Rising abruptly from the plains, the Little Rockies Recreation Area is one of geologic and scenic interest and outstanding natural beauty. Part of the Henry Mountains range, this 60-mile long area offers an isolated pocket of wilderness in Utah, ready to be explored
The majestic mountains provide the perfect backdrop to this area of wild and remote countryside, with Mt Ellsworth being the highest peak at 11,615 feet. A climb to the summit here offers breath-taking 360-degree panoramic vistas of the region below. This and the other dominant peak, Mt Holmes, are bodies of igneous rocks overlying sedimentary layers. The range is covered in Douglas fir, ponderosa pine, bristlecone pine, and pinyon-juniper forests; resulting in a landscape not quite like anywhere else in the world. The majestic mountains and arid countryside are home to an abundance of wildlife, with a wide array of species at home here. This is an area with exceptional opportunities for hiking, mountaineering, and canyoneering through the rugged and diverse terrains. There is also fishing, hunting, and opportunities for off-highway riding nearby.
The Little Rockies Wilderness Recreation Area is situated in eastern Garfield County in Utah; approximately 75 miles south of Hanksville. If you are heading to the area from Malta, drive 40 miles south on US 191. Keep your eyes open for a sign pointing west to Zortman and then follow that road for six miles before turning at the Camp Creek Campground turnoff.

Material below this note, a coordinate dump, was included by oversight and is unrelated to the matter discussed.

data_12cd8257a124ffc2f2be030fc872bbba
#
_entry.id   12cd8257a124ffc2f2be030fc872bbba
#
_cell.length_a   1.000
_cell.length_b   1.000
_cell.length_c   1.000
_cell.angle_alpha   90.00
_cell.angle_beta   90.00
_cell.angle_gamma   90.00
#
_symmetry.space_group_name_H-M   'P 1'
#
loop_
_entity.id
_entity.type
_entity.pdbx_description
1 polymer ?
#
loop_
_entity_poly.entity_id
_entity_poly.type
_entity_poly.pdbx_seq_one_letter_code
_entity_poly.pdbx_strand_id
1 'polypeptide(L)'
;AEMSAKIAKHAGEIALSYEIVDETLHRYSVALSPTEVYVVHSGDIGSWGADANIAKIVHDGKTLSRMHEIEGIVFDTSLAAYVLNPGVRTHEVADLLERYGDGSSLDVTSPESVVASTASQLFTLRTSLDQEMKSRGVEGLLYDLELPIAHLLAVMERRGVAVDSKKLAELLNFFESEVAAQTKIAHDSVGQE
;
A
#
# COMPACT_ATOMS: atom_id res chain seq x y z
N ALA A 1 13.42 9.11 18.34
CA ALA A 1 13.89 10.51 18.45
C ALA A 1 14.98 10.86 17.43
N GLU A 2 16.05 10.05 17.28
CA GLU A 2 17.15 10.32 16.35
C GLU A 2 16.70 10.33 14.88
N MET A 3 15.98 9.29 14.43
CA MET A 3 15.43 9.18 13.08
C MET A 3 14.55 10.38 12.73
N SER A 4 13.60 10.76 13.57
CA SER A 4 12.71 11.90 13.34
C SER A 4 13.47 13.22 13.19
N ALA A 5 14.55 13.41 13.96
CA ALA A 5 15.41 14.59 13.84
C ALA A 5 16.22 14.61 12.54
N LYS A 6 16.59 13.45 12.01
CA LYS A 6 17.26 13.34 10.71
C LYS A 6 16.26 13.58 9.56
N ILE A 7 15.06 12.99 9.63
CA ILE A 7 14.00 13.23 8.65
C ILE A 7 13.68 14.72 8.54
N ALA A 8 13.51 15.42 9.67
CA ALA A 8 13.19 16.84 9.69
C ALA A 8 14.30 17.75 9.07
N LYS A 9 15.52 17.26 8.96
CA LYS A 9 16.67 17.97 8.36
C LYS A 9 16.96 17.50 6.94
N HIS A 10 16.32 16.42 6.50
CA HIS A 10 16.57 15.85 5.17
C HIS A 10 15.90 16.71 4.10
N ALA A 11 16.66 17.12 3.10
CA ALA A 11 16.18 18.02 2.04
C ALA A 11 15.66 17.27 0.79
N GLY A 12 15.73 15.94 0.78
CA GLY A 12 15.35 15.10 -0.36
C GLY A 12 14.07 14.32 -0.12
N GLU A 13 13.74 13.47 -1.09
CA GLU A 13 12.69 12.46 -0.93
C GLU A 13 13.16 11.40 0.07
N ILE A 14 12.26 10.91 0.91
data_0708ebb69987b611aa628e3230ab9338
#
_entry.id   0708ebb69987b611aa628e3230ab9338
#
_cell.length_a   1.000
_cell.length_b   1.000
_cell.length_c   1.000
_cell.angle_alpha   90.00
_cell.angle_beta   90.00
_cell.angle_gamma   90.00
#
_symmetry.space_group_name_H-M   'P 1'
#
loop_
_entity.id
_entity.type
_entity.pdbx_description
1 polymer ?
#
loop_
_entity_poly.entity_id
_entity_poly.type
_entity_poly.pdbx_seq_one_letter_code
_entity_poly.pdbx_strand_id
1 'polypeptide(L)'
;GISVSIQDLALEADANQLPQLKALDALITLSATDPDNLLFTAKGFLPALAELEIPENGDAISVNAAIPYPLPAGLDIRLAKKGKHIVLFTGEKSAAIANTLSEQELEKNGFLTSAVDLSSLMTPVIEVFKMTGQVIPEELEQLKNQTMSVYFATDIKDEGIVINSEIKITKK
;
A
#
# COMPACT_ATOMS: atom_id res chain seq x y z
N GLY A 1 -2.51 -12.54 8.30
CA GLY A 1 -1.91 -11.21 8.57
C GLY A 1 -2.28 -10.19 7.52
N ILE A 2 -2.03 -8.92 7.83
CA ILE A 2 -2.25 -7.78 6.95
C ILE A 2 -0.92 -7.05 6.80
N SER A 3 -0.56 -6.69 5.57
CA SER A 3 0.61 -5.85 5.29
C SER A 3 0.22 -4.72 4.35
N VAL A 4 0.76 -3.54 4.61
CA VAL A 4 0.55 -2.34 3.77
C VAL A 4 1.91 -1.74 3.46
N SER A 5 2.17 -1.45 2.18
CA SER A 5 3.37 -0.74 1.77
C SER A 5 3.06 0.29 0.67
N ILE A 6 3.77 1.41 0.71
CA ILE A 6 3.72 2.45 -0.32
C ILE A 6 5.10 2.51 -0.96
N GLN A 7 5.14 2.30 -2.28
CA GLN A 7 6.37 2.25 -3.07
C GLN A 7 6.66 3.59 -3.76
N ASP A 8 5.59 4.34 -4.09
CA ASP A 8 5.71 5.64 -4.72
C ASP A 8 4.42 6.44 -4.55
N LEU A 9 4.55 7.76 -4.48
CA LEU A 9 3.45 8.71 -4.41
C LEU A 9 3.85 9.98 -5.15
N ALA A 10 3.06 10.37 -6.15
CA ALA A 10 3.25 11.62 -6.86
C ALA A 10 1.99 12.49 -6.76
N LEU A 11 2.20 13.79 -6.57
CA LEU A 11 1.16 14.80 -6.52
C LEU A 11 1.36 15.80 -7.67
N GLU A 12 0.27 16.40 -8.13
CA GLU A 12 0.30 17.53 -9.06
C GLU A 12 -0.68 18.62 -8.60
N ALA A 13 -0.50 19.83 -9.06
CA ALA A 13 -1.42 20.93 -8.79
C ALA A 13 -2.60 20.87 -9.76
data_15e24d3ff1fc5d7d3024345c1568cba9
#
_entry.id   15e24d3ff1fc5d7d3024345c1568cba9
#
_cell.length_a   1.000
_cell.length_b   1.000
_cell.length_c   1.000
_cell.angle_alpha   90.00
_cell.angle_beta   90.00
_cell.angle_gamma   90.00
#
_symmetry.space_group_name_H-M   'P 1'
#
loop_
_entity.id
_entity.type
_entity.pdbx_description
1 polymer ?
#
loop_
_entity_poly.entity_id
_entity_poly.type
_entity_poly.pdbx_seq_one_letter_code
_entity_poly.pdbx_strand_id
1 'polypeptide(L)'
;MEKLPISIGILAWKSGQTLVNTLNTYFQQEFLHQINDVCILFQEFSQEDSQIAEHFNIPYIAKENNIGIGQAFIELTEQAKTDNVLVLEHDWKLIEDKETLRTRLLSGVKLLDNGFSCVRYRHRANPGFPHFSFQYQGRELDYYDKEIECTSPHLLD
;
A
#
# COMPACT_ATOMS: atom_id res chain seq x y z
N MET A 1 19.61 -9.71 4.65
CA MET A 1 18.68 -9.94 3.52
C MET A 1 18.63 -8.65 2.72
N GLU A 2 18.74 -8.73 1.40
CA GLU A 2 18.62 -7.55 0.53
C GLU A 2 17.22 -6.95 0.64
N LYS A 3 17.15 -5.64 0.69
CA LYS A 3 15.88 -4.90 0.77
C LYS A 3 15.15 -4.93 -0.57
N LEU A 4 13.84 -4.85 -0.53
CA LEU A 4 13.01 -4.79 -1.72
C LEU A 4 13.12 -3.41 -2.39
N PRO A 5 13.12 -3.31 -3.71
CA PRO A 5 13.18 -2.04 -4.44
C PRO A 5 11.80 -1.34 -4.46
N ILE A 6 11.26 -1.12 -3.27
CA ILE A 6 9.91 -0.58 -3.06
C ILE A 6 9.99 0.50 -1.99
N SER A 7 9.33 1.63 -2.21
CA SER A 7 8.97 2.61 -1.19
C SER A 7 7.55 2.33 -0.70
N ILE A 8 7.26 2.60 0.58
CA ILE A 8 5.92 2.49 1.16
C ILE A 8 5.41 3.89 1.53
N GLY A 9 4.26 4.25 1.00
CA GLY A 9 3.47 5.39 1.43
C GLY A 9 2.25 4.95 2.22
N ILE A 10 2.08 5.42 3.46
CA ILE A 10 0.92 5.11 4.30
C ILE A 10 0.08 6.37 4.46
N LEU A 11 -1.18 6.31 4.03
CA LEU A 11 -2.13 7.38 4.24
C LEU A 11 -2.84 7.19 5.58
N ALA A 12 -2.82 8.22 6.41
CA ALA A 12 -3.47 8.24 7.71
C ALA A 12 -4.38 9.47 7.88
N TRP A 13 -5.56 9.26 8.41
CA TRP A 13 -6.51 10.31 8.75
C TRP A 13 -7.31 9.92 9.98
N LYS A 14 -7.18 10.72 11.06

Gaining access to the Little Rockies Recreation Area can be challenging. The dirt roads can be confusing, and some navigational skills may be required. Furthermore, some of these roads may only be passable with four-wheel-drive or a high clearance vehicle. The road conditions here can vary, with tracks often being impassable in poor weather or due to rock slides. It is advised that you contact the BLM office at Hanksville for up to date information regarding current road conditions. It is also important to note that there is very minimal cell service in the region as well, so you need to be prepared for emergencies and should carry extra water at all times.
There is minimal parking in this area, with roads often only being accessible by four-wheel-drive and high clearance vehicles only. However, there are parking areas at the nearby campgrounds, such as Camp Creek and there is some parking available at the nearby attractions.
This is a remote and secluded recreation area out in the Utah wilderness, and as a result, there is no public transport to the area.
Also located within the recreation area, the BLM- managed Miners Gulch Campground has 10 different campsites available. There is a day-use picnic area as well as a restroom, but there is no drinking water available at this site. At an elevation of 3,500 ft., campsites are offered on a first-come, first-served basis and there is a stay limit of 14 days. Pets are allowed at the campground but should be kept on a leash and under control at all times.
Situated in the middle of the Sawmill Basin and at the base of Mt Ellen, the Lonesome Beaver Campground sits at an elevation of 8,000 feet. This campground includes five campsites, available on a first-come, first-served basis. The facilities are pretty basic, but there are vault toilets, picnic tables, fire rings, grills, and potable water.
This campground is incredibly difficult to access, and driving conditions can be treacherous in poor weather. Some navigational skills are required, and you may require a four-wheel-drive or high clearance vehicle.
For nearby camping in the south of Utah's desert, the Hog Springs Campground could be an ideal choice. Offering just primitive camping, this site is well situated near the shores of Lake Powell.